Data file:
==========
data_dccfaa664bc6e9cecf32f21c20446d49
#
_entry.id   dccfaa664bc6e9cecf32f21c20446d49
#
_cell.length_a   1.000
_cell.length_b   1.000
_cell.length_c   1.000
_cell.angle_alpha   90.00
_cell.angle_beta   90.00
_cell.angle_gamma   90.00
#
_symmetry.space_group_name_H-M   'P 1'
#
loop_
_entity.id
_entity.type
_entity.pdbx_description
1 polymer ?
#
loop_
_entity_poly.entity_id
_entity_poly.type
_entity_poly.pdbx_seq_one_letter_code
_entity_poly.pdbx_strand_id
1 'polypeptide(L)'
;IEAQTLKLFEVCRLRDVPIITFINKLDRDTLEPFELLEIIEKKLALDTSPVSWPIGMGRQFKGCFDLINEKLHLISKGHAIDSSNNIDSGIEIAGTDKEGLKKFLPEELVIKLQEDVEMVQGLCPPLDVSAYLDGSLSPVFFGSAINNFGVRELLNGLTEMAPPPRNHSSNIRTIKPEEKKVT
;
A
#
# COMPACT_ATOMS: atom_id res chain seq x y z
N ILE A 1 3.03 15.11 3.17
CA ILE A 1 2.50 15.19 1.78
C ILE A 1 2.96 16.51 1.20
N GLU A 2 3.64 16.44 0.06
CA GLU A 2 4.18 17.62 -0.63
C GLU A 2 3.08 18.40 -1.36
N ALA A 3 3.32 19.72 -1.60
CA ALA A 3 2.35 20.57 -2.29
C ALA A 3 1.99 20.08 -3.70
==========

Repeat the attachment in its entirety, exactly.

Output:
data_dccfaa664bc6e9cecf32f21c20446d49
#
_entry.id   dccfaa664bc6e9cecf32f21c20446d49
#
_cell.length_a   1.000
_cell.length_b   1.000
_cell.length_c   1.000
_cell.angle_alpha   90.00
_cell.angle_beta   90.00
_cell.angle_gamma   90.00
#
_symmetry.space_group_name_H-M   'P 1'
#
loop_
_entity.id
_entity.type
_entity.pdbx_description
1 polymer ?
#
loop_
_entity_poly.entity_id
_entity_poly.type
_entity_poly.pdbx_seq_one_letter_code
_entity_poly.pdbx_strand_id
1 'polypeptide(L)'
;IEAQTLKLFEVCRLRDVPIITFINKLDRDTLEPFELLEIIEKKLALDTSPVSWPIGMGRQFKGCFDLINEKLHLISKGHAIDSSNNIDSGIEIAGTDKEGLKKFLPEELVIKLQEDVEMVQGLCPPLDVSAYLDGSLSPVFFGSAINNFGVRELLNGLTEMAPPPRNHSSNIRTIKPEEKKVT
;
A
#
# COMPACT_ATOMS: atom_id res chain seq x y z
N ILE A 1 3.03 15.11 3.17
CA ILE A 1 2.50 15.19 1.78
C ILE A 1 2.96 16.51 1.20
N GLU A 2 3.64 16.44 0.06
CA GLU A 2 4.18 17.62 -0.63
C GLU A 2 3.08 18.40 -1.36
N ALA A 3 3.32 19.72 -1.60
CA ALA A 3 2.35 20.57 -2.29
C ALA A 3 1.99 20.08 -3.70